balanced precariously on the orange you bought
at yesterday’s market and saved for now.
Someone entered soundlessly while you slept
and left you sleeping and left this postcard
from me and thought to close the door
with no more fuss than the moon makes.
There’s your name in black ink in a hand
as familiar as your own and not
your own, and the address even you
didn’t know you’d have an hour before
you got it. When you turn it over,
there it is, not the photo of a star,
or the bright sailboats your sister would
have chosen or the green urban meadows
my brother painted. What is it? It could be
another planet just after its birth
except that at the center the colors
are earth colors. It could be the cloud
that formed above the rivers of our blood,
the one that brought rain to a dry time
or took wine from a hungry one. It could
be my way of telling you that I too
burned and froze by turns and the face I
came to was more dirt than flame, it
could be the face I put on everything,
or it could be my way of saying
nothing and saying it perfectly.
“It could be my way of telling you that I too burned and froze by turns and the face I came to was more dirt than flame.” I first read this poem four years ago as I was going through a crisis that I can look back now and say was a crisis of deciding, once and for all: do I want to be alive? And this poem was part of a torrent of support that came from all corners and dimensions, saying “Look. We have all gone through this too. You are not alone.” Thank you for that, Philip Levine, and blessings and love on your journey. What is remembered, lives.
It’s Shakey Graves Day in Austin, Texas. You can download all of his albums and a new one added today on Bandcamp. Pay what you will. Shakey Graves is awesome. Go, give him money, and get some amazing music.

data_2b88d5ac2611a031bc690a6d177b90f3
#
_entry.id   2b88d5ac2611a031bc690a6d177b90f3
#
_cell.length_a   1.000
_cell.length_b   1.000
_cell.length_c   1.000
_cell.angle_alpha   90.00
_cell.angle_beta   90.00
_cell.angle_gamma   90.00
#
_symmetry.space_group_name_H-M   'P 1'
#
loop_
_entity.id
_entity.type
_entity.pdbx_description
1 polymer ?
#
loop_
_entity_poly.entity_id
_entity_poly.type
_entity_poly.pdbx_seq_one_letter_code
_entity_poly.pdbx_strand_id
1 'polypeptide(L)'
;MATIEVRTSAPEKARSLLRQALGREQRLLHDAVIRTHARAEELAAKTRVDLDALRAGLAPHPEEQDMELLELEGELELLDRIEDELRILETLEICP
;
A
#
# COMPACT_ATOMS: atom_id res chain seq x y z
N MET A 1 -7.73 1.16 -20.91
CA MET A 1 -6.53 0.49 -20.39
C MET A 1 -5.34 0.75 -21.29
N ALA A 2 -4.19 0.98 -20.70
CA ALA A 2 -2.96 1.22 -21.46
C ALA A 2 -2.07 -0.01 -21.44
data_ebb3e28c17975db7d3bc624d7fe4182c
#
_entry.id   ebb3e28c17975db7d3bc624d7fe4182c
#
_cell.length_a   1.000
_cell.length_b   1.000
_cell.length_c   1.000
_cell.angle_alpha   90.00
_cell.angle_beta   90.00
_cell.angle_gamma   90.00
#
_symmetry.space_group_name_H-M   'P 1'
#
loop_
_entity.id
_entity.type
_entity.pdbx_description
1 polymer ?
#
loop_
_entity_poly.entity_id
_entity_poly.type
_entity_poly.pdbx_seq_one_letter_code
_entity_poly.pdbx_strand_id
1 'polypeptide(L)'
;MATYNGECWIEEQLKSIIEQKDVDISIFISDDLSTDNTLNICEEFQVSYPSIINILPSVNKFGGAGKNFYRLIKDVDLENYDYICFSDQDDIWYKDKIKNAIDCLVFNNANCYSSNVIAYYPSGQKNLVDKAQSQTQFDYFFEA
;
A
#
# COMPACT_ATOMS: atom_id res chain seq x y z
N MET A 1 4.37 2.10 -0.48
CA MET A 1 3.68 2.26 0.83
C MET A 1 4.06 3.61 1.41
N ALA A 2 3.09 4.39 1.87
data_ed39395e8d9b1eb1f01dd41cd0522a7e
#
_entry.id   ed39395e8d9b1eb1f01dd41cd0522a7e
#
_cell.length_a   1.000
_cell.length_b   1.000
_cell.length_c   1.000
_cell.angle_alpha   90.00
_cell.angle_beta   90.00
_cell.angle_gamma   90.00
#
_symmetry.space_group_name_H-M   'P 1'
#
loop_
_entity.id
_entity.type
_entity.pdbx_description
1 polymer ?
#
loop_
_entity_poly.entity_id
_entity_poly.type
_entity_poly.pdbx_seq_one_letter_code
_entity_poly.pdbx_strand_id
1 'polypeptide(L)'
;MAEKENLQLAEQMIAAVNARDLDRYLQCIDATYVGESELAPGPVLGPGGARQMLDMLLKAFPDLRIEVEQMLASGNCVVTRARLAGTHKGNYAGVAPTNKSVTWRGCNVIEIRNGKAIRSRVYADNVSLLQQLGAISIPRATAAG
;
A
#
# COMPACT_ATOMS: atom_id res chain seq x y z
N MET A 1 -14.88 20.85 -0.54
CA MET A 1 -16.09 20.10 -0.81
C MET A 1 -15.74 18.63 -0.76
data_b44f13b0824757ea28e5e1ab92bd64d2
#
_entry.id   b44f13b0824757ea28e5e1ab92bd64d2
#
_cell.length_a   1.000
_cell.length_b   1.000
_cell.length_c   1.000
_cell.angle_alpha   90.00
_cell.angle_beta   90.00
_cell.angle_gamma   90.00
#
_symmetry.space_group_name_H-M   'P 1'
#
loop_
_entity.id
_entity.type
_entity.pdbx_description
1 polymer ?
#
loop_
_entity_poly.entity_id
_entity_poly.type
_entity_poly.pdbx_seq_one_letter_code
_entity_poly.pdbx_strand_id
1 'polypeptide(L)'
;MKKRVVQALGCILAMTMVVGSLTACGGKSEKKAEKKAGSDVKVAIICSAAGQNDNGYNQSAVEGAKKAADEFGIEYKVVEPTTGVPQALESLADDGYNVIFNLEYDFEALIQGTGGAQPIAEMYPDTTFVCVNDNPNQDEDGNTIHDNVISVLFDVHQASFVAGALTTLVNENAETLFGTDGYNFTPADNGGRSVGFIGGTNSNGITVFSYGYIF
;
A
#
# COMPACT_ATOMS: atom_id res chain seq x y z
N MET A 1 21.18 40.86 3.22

Anchored in Slocum Inlet. Nasty weather today- rain, heavy wind. We are spinning in fairly rapid circles around the anchor. The gillnetters in their tiny boats are being thrown all about in the chop – makes me nervous for fall fishing in Puget Sound. Peaceful day – we left Gastineau at 3:30 a.m. and went up to Auk Bay to ice up the four Lynn Canal boats. Icing was harder today – had to do way more shoveling, with hardened ice and one boat after another. My arms were screaming. Made bacon, eggs and grits for everyone and then we came down to Slocum. I slept. Now the boat is silent. I’m watching the waves and fog out the window and looking through the chart maps. Earlier I was sitting at the galley table reading, Joe and Gwynne next to me and I looked up to find the brightest rainbow I’ve ever seen coming straight out of the water between our bow and the shoreline. I went outside and the wind was so strong I could barely stand upright; it was flinging drops of seawater and rain at my face. It was so beautiful and wild, and I thought again about risk, and how the most beautiful, precious and sacred things are often only shown to you if you take on the risk and danger of finding them. If you make that sacrifice to the gods. I would never have seen the rainbow if I hadn’t gone to work on this boat, unexperienced, with strangers. The rainbow was full, stretching across our bow into the water on either side, and at one end bobbed a small blue buoy… the crab pot at the end of the rainbow. I doubt it could have been seen by anyone not in the harbor and I stood on the bow and laughed aloud at the secret, delicious magic of it all, the rainbow and the uninhabited green mountain behind it, the wild wind and rain, and the company awaiting me inside the cabin. All afternoon the wind has been groaning through the rigging as we turn and turn through the waves. We had halibut fried in Bisquick for dinner and then sat talking for hours. Now another night of sleeping soundly on the rocking of the water.